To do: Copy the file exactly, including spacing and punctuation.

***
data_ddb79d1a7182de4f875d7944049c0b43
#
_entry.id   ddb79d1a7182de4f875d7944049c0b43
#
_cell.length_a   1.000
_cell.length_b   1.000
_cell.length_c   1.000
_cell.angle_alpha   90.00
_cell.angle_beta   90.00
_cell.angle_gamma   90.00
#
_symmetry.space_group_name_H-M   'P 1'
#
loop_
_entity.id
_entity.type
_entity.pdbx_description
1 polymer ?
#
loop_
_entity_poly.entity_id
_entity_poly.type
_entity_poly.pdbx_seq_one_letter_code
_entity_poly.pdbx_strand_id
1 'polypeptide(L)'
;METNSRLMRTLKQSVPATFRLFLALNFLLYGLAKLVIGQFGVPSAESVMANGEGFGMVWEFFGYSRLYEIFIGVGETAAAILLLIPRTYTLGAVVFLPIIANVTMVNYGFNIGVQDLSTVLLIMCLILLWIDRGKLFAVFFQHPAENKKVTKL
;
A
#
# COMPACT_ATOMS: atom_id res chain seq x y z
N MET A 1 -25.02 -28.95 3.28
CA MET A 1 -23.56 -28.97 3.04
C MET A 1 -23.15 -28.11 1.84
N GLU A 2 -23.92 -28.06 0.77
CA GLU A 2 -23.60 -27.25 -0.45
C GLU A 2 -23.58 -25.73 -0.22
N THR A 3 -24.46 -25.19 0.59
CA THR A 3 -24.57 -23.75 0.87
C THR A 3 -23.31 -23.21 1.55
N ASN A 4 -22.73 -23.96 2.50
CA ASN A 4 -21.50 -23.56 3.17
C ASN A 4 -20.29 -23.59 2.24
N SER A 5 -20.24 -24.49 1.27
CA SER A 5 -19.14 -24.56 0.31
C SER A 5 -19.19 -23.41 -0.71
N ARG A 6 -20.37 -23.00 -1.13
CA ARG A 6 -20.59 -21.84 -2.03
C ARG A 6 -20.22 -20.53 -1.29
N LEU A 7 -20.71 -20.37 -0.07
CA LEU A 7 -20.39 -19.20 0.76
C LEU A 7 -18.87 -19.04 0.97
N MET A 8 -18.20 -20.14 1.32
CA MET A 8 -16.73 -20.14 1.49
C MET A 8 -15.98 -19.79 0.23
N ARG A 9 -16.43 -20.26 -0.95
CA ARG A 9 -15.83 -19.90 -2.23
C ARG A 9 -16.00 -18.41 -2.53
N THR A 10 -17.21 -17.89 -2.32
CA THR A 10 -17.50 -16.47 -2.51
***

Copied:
data_ddb79d1a7182de4f875d7944049c0b43
#
_entry.id   ddb79d1a7182de4f875d7944049c0b43
#
_cell.length_a   1.000
_cell.length_b   1.000
_cell.length_c   1.000
_cell.angle_alpha   90.00
_cell.angle_beta   90.00
_cell.angle_gamma   90.00
#
_symmetry.space_group_name_H-M   'P 1'
#
loop_
_entity.id
_entity.type
_entity.pdbx_description
1 polymer ?
#
loop_
_entity_poly.entity_id
_entity_poly.type
_entity_poly.pdbx_seq_one_letter_code
_entity_poly.pdbx_strand_id
1 'polypeptide(L)'
;METNSRLMRTLKQSVPATFRLFLALNFLLYGLAKLVIGQFGVPSAESVMANGEGFGMVWEFFGYSRLYEIFIGVGETAAAILLLIPRTYTLGAVVFLPIIANVTMVNYGFNIGVQDLSTVLLIMCLILLWIDRGKLFAVFFQHPAENKKVTKL
;
A
#
# COMPACT_ATOMS: atom_id res chain seq x y z
N MET A 1 -25.02 -28.95 3.28
CA MET A 1 -23.56 -28.97 3.04
C MET A 1 -23.15 -28.11 1.84
N GLU A 2 -23.92 -28.06 0.77
CA GLU A 2 -23.60 -27.25 -0.45
C GLU A 2 -23.58 -25.73 -0.22
N THR A 3 -24.46 -25.19 0.59
CA THR A 3 -24.57 -23.75 0.87
C THR A 3 -23.31 -23.21 1.55
N ASN A 4 -22.73 -23.96 2.50
CA ASN A 4 -21.50 -23.56 3.17
C ASN A 4 -20.29 -23.59 2.24
N SER A 5 -20.24 -24.49 1.27
CA SER A 5 -19.14 -24.56 0.31
C SER A 5 -19.19 -23.41 -0.71
N ARG A 6 -20.37 -23.00 -1.13
CA ARG A 6 -20.59 -21.84 -2.03
C ARG A 6 -20.22 -20.53 -1.29
N LEU A 7 -20.71 -20.37 -0.07
CA LEU A 7 -20.39 -19.20 0.76
C LEU A 7 -18.87 -19.04 0.97
N MET A 8 -18.20 -20.14 1.32
CA MET A 8 -16.73 -20.14 1.49
C MET A 8 -15.98 -19.79 0.23
N ARG A 9 -16.43 -20.26 -0.95
CA ARG A 9 -15.83 -19.90 -2.23
C ARG A 9 -16.00 -18.41 -2.53
N THR A 10 -17.21 -17.89 -2.32
CA THR A 10 -17.50 -16.47 -2.51